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Jan 9th, 2020

Foundations of Politics

Foundations of Politics Sarah Quicke

How many faces of power do Political scientists need to take into account when carrying out their research?

In this essay I will show that there are three faces of power which political scientists need to take into account when carrying out their research. The first face of power is the classical pluralist view of power, presented by Dahl, the second ‘decision making’ face of power by neo-elitists Bachrach and Baratz, and the third face, the ‘radical view of power’ by Steven Lukes. The second and third faces of power can be argued to be building upon the faces of power before them. Each face of power gets progressively more complex, and harder to measure and quantify. Therefore, political scientists need to take into account all three faces of power, but bearing in mind that the first face of power is often considered too simplistic, and the third face of power is hard to measure.

A common description of power, is how one person, or group of people, ‘affect’ others, meaning they have influence over the others. However, Morriss argues that “power is not concerned at all with affecting, though ‘influence’ is. ‘Power’ is concerned with effecting, which is a very different idea.” (Morriss, 1987: p. 29). If A has an affect on B, it alters B. If A effects B, it is the cause of the alteration to B. Therefore political scientists need to make as clear a distinction as possible between power and influence, and thus an ‘effect’ or ‘affect’, because there are subtle, but nonetheless, important differences. The faces of power debate, starts with the first face of power, sometimes called the ‘decision making’ phase by Robert Dahl. “Thus, for Dahl [power is when]…A has power over B to the extent that she can ‘get B to do something that B wouldn’t otherwise do…where there is an overt conflict of interests.” (Hay, 2002: p.172). Essentially, this is about A’s power to change the decision of B. The conflict of interests mentioned here is an important point underlying this theory. Dahl assumes that B has perfect knowledge that her changed behaviour is against her own interests. In other words, B does not want to change her behaviour and knows it is not good for her, but there is more of an incentive to act as A wishes. This idea of power can be liked to “physical or mechanical power, in that it implies that power involves being ‘pulled’ or pushed’ against one’s will” (Haywood, 1994: p.126). Therefore in the example mentioned above, B’s lack of power is matched by A’s power. As in the subject of physics, where there is a force acting in one direction, there is a counter force acting in the opposing direction. As Colin Hay says: “power is unproductive or zero sum -some gain only to the extent that others lose out.” (Hay, 2002: p.173) This can be more clearly understood by the following example:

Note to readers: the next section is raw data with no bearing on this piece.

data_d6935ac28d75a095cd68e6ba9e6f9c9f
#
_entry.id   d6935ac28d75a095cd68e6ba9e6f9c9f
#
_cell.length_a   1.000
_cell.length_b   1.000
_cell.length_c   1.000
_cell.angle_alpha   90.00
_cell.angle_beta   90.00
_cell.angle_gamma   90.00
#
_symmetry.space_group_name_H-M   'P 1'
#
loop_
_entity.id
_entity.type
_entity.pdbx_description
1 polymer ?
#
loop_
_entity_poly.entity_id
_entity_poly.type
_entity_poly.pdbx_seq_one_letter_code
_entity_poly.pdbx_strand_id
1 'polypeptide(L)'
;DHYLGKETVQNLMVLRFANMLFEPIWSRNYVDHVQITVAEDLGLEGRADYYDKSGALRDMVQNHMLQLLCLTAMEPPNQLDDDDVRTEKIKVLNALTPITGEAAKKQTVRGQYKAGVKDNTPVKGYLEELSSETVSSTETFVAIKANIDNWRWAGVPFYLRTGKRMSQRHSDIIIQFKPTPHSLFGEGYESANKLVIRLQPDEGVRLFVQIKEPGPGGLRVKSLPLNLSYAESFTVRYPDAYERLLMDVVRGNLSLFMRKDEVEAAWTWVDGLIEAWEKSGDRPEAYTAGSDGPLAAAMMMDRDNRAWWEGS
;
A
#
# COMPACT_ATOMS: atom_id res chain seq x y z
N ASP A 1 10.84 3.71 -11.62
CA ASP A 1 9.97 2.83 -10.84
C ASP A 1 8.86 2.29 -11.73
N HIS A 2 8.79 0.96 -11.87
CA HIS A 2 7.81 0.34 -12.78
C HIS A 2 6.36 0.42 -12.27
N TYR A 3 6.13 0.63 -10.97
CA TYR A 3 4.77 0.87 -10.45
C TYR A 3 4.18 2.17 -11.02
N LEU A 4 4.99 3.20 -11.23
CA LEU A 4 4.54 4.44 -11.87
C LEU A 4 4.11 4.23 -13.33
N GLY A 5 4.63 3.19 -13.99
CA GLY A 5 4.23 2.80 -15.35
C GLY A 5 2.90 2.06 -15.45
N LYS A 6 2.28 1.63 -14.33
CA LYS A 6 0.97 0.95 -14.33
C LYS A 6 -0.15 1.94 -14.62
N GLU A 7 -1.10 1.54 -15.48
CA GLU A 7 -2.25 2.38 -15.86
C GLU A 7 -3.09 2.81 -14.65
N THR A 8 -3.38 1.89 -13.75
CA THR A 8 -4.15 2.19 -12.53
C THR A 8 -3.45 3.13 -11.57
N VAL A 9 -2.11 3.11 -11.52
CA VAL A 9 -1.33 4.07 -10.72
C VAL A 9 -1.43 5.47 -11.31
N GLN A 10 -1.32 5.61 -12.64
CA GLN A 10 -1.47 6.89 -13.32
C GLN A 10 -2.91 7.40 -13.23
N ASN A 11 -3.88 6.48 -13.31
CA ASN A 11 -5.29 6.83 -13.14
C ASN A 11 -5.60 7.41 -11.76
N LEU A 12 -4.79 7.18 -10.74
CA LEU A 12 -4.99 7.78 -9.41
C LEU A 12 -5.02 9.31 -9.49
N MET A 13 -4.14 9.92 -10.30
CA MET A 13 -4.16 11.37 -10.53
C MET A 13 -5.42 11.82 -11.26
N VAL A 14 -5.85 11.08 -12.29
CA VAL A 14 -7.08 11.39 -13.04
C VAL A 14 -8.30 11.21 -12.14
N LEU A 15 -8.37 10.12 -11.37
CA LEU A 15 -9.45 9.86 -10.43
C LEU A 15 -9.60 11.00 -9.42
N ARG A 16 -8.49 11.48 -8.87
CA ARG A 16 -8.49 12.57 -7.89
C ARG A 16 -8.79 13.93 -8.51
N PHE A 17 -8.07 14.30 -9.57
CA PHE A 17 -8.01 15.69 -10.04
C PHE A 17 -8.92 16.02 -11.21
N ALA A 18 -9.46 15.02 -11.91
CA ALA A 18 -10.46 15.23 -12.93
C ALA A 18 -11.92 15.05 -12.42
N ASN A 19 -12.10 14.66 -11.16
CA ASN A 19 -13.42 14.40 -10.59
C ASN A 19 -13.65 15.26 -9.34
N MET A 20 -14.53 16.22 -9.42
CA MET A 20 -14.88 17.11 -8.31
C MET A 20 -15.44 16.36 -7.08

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If a brother and a sister are arguing over which programme to watch on television, and unless the sister agrees to let the brother watch what he wants, the brother will take away the remote control. Therefore, it can be argued that the brother is exerting power over the sister. If, however, the sister did not know that her favourite programme was on today, and therefore did not want to watch the television, then the brother would not have to exert any form of power over his sister because there is no conflict of interests (Hay, 2002: p 173)

This type of power, although simplistic, is still important for political scientists, as it is overt and it is easy to detect as the actors involved can readily be identified. Robert Dahl found an example of this form of power in a study carried on in New Haven, Connecticut in the USA, which is described in his work, ‘Who Governs?’ (1963). In this study, Dahl found “a wide disparity between the influence exerted by the politically privileged and economically powerful…[in contrast with] ordinary citizens.” (Haywood, 1994: p.125). This face of power has faced much criticism, because only deals with the decision-making, after the agenda has been set. As in the case of New Haven, the distribution of power is not as clear-cut as Dahl has suggested. Dahl found significant differences in the amount of power two groups of society had, however, the scope of the power each group has may only be very small. In an article published in response to Dahl’s findings, G. William Domhoff says: “Dahl emphasized that there were indeed inequalities in New Haven. However, they were “dispersed inequalities,” (Dahl, 1961, pp. 91-93) meaning that no one group had all of the different types of resources.”(Google scholar, 2005) For example, the economically powerful Dahl mentions in his study, may only have influence over business related policies, and therefore little or no influence over other policies and resources. This means in the context of the state, it is about what the government do, for example, changes in taxation, interest rates, and the introduction of new laws.